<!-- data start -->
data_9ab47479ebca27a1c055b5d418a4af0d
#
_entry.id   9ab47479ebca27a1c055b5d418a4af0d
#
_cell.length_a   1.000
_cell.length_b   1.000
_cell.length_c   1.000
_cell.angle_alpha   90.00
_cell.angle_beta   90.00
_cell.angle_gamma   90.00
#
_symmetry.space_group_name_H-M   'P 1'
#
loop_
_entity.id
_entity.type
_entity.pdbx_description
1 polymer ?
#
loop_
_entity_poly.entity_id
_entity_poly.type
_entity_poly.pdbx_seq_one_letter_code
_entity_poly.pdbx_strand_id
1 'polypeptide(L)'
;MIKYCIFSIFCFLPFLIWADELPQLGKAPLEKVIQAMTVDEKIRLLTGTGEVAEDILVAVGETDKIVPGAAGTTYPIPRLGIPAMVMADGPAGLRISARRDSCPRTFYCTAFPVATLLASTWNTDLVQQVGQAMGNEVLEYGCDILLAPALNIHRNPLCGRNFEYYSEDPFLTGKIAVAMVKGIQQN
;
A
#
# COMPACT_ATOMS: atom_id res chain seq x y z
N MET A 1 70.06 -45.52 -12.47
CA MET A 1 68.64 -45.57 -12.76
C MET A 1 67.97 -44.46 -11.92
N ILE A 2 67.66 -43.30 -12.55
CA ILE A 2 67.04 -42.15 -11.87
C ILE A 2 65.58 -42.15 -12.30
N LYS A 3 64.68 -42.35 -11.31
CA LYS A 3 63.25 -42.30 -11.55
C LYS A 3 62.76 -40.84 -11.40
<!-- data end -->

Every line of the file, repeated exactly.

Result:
data_9ab47479ebca27a1c055b5d418a4af0d
#
_entry.id   9ab47479ebca27a1c055b5d418a4af0d
#
_cell.length_a   1.000
_cell.length_b   1.000
_cell.length_c   1.000
_cell.angle_alpha   90.00
_cell.angle_beta   90.00
_cell.angle_gamma   90.00
#
_symmetry.space_group_name_H-M   'P 1'
#
loop_
_entity.id
_entity.type
_entity.pdbx_description
1 polymer ?
#
loop_
_entity_poly.entity_id
_entity_poly.type
_entity_poly.pdbx_seq_one_letter_code
_entity_poly.pdbx_strand_id
1 'polypeptide(L)'
;MIKYCIFSIFCFLPFLIWADELPQLGKAPLEKVIQAMTVDEKIRLLTGTGEVAEDILVAVGETDKIVPGAAGTTYPIPRLGIPAMVMADGPAGLRISARRDSCPRTFYCTAFPVATLLASTWNTDLVQQVGQAMGNEVLEYGCDILLAPALNIHRNPLCGRNFEYYSEDPFLTGKIAVAMVKGIQQN
;
A
#
# COMPACT_ATOMS: atom_id res chain seq x y z
N MET A 1 70.06 -45.52 -12.47
CA MET A 1 68.64 -45.57 -12.76
C MET A 1 67.97 -44.46 -11.92
N ILE A 2 67.66 -43.30 -12.55
CA ILE A 2 67.04 -42.15 -11.87
C ILE A 2 65.58 -42.15 -12.30
N LYS A 3 64.68 -42.35 -11.31
CA LYS A 3 63.25 -42.30 -11.55
C LYS A 3 62.76 -40.84 -11.40